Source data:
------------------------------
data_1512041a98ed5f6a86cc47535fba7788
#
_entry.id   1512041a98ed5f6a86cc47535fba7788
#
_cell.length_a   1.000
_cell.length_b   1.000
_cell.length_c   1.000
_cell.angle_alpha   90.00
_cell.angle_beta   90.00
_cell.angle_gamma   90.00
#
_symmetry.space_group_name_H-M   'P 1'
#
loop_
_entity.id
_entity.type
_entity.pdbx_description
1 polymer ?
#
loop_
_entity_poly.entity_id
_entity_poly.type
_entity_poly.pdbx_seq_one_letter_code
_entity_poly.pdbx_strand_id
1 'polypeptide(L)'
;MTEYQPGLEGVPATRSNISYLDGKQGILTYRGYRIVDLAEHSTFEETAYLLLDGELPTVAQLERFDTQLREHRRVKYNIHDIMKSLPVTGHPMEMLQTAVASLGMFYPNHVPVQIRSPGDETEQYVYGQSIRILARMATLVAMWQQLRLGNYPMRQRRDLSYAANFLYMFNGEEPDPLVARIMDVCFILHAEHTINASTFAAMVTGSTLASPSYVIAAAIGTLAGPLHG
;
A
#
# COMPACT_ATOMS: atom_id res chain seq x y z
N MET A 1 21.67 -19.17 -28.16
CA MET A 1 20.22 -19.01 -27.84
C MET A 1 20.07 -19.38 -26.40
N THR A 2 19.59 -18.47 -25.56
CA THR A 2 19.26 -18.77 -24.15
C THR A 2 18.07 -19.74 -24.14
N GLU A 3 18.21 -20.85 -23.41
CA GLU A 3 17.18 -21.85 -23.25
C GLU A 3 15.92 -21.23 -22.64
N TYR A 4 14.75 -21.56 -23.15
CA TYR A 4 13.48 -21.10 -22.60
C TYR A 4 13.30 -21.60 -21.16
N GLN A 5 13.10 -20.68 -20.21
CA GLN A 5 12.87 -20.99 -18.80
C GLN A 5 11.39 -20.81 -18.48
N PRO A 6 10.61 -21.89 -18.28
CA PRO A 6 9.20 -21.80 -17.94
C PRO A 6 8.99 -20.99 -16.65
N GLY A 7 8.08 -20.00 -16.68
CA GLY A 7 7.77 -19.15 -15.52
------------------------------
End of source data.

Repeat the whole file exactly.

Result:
data_1512041a98ed5f6a86cc47535fba7788
#
_entry.id   1512041a98ed5f6a86cc47535fba7788
#
_cell.length_a   1.000
_cell.length_b   1.000
_cell.length_c   1.000
_cell.angle_alpha   90.00
_cell.angle_beta   90.00
_cell.angle_gamma   90.00
#
_symmetry.space_group_name_H-M   'P 1'
#
loop_
_entity.id
_entity.type
_entity.pdbx_description
1 polymer ?
#
loop_
_entity_poly.entity_id
_entity_poly.type
_entity_poly.pdbx_seq_one_letter_code
_entity_poly.pdbx_strand_id
1 'polypeptide(L)'
;MTEYQPGLEGVPATRSNISYLDGKQGILTYRGYRIVDLAEHSTFEETAYLLLDGELPTVAQLERFDTQLREHRRVKYNIHDIMKSLPVTGHPMEMLQTAVASLGMFYPNHVPVQIRSPGDETEQYVYGQSIRILARMATLVAMWQQLRLGNYPMRQRRDLSYAANFLYMFNGEEPDPLVARIMDVCFILHAEHTINASTFAAMVTGSTLASPSYVIAAAIGTLAGPLHG
;
A
#
# COMPACT_ATOMS: atom_id res chain seq x y z
N MET A 1 21.67 -19.17 -28.16
CA MET A 1 20.22 -19.01 -27.84
C MET A 1 20.07 -19.38 -26.40
N THR A 2 19.59 -18.47 -25.56
CA THR A 2 19.26 -18.77 -24.15
C THR A 2 18.07 -19.74 -24.14
N GLU A 3 18.21 -20.85 -23.41
CA GLU A 3 17.18 -21.85 -23.25
C GLU A 3 15.92 -21.23 -22.64
N TYR A 4 14.75 -21.56 -23.15
CA TYR A 4 13.48 -21.10 -22.60
C TYR A 4 13.30 -21.60 -21.16
N GLN A 5 13.10 -20.68 -20.21
CA GLN A 5 12.87 -20.99 -18.80
C GLN A 5 11.39 -20.81 -18.48
N PRO A 6 10.61 -21.89 -18.28
CA PRO A 6 9.20 -21.80 -17.94
C PRO A 6 8.99 -20.99 -16.65
N GLY A 7 8.08 -20.00 -16.68
CA GLY A 7 7.77 -19.15 -15.52